I was watching this Chinese stand-up comedian the other night and he mentioned how the Chinese are always linked with prosperity. The joke was that our go-to greeting for Chinese New Year is “hope you get rich” - which, of course, is an interesting take on how Chinese culture operates.
However, I do believe that underneath our penchant for prosperity lies a more meaningful outlook. So after watching the show, I realized that Chinese New Year is coming and what better time to share a less cynical outlook about the other half of my heritage.
1. Be brave. Fortune favors the bold.
It starts with a dream of a brighter life. Chinese immigrant stories are well known for its adventurous nature of finding fortune and migrating to a different country.
These stories are great references on how being outside of your comfort zone can help you push your limits and boundaries. It’s also a good way to understand that having no preconceived notions can help you find new ways to bring in value.
2. Make a lot of friends.
Chinese immigrants were well aware that social acceptance would be their main problem. But this also helped them grow their entrepreneurial spirit by befriending everyone.
The Chinese had to make friends with a lot of people to learn about social norms and what they needed to adapt. This gave them the vital information about their new community, allowing them to provide a wide range of services. Observe how adept we were in being merchants!
3. Be open. Let possibilities flow and the goals will follow.
The value of being open-minded can vary depending on who you’re talking to, but for now we will focus on its positive effect. The thing about open-mindedness is that can it can be easily misinterpreted as opportunism. However there is another side to this belief.
One of the earliest lessons my parents taught me is the virtue of enduring hard times. They told me that any ordeal can be easily handled by hard work, therefore anything can be achieved by working hard. This lesson taught me that there is no such thing as a glass ceiling and that anything is within grasp as long as I try hard enough. Sure it sounds very hopeful; but I’ll take optimism over a negative outlook any day.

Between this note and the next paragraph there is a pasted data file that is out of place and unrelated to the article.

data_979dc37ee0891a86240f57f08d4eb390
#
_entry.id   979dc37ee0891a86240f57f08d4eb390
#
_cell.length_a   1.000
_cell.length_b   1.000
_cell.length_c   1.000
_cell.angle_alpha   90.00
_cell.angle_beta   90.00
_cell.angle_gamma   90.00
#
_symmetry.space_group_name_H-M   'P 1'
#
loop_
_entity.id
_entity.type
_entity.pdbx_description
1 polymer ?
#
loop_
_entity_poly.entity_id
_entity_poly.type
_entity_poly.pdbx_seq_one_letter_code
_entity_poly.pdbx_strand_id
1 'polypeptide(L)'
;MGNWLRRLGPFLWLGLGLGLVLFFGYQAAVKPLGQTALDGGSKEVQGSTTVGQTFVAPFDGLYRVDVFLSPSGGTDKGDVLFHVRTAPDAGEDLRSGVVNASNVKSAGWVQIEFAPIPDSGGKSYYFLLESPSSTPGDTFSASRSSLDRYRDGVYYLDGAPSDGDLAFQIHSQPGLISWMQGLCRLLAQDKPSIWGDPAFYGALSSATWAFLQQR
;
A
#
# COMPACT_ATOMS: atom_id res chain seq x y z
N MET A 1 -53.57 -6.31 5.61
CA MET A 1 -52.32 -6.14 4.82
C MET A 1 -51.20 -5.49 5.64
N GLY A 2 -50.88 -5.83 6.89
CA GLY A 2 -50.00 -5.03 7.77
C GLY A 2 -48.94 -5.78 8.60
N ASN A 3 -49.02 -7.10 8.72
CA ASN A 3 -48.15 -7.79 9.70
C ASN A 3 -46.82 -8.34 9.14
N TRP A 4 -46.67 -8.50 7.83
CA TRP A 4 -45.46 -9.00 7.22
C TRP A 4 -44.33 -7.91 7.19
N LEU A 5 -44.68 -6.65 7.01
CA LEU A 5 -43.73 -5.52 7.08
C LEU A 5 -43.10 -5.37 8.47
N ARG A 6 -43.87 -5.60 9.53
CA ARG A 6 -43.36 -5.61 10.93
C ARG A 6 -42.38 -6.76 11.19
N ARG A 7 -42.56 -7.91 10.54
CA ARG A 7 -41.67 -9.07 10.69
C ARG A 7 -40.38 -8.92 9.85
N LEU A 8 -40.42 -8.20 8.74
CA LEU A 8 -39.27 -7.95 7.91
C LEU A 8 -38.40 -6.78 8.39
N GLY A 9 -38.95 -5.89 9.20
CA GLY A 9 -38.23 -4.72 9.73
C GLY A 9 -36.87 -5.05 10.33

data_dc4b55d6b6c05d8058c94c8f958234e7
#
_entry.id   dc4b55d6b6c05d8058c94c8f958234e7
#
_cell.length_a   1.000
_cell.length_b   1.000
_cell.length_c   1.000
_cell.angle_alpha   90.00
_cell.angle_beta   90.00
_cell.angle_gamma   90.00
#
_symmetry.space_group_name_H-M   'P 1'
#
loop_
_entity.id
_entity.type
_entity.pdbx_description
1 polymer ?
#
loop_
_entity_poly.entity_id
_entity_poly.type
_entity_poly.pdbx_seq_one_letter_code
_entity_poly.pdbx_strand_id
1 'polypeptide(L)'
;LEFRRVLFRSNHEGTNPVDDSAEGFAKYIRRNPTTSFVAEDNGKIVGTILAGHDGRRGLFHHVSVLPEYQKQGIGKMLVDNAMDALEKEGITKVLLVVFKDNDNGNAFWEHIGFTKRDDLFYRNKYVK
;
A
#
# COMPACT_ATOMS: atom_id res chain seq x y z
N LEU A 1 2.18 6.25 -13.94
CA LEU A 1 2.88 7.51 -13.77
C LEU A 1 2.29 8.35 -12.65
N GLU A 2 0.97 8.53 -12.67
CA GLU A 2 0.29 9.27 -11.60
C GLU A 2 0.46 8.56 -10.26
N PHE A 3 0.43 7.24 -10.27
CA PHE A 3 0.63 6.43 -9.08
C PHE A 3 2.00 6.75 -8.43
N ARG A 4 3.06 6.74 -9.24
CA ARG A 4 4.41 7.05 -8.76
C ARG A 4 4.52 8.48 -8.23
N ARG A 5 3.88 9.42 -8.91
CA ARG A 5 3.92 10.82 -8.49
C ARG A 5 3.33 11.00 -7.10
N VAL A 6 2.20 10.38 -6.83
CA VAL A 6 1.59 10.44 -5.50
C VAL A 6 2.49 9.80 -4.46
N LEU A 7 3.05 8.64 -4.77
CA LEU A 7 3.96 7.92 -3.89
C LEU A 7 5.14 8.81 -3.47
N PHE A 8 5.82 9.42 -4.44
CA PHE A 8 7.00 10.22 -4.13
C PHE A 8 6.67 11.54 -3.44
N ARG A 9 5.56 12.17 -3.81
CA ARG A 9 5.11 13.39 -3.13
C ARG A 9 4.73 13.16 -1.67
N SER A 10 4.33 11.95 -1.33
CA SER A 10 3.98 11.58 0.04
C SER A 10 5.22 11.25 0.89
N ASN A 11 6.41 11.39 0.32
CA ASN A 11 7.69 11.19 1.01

This simple virtue has become the core value of any aspiring and successful businessman.
4. Embrace simplicity. Understand what matters most.
The world can be a bit scary sometimes. Temptation is everywhere and one wrong investment can cause your downfall. So what virtue did my ancestors taught me to sway away from bad investments? How can they help me see what’s important and stray away from the excess?
Well, I can thank my Grandfather for this. My grandfather is my textbook definition of a family guy. He told his kids that dinner time is family time. He would tell them that he feels recharged seeing his kids happy and together. Family gave him the will to move carefully and understand what’s at stake. By clearing his mind from what is unneeded, he was able to focus in making his family a happy one.
5. Be patient. Give people time to grow.
I always wonder, if I’m the richest man in this world what would be the most valuable thing to me right now? Then it hit me, nothing is more valuable than time. Knowing that I can’t buy time, I now understand my dad’s idea of mentorship.
My dad is a man of few words. He never really pressured me to follow my goals in life, but he always made me feel he has my back. He made me feel that my endeavors were not scary as I thought, and in due time, I can overcome anything.This gave me the time to fully find myself and seek my own way of doing things. If he forced me to follow his steps, I might not be able to find my own way.
With the wealth of wisdom culled from centuries-old practices, these virtues take on a deeper and more transcendental power. As we navigate an ever-changing world, may these serve as anchors to keep us afloat and committed in fulfilling our destiny. Kung hei fat choi – today and for every day that has been given to us.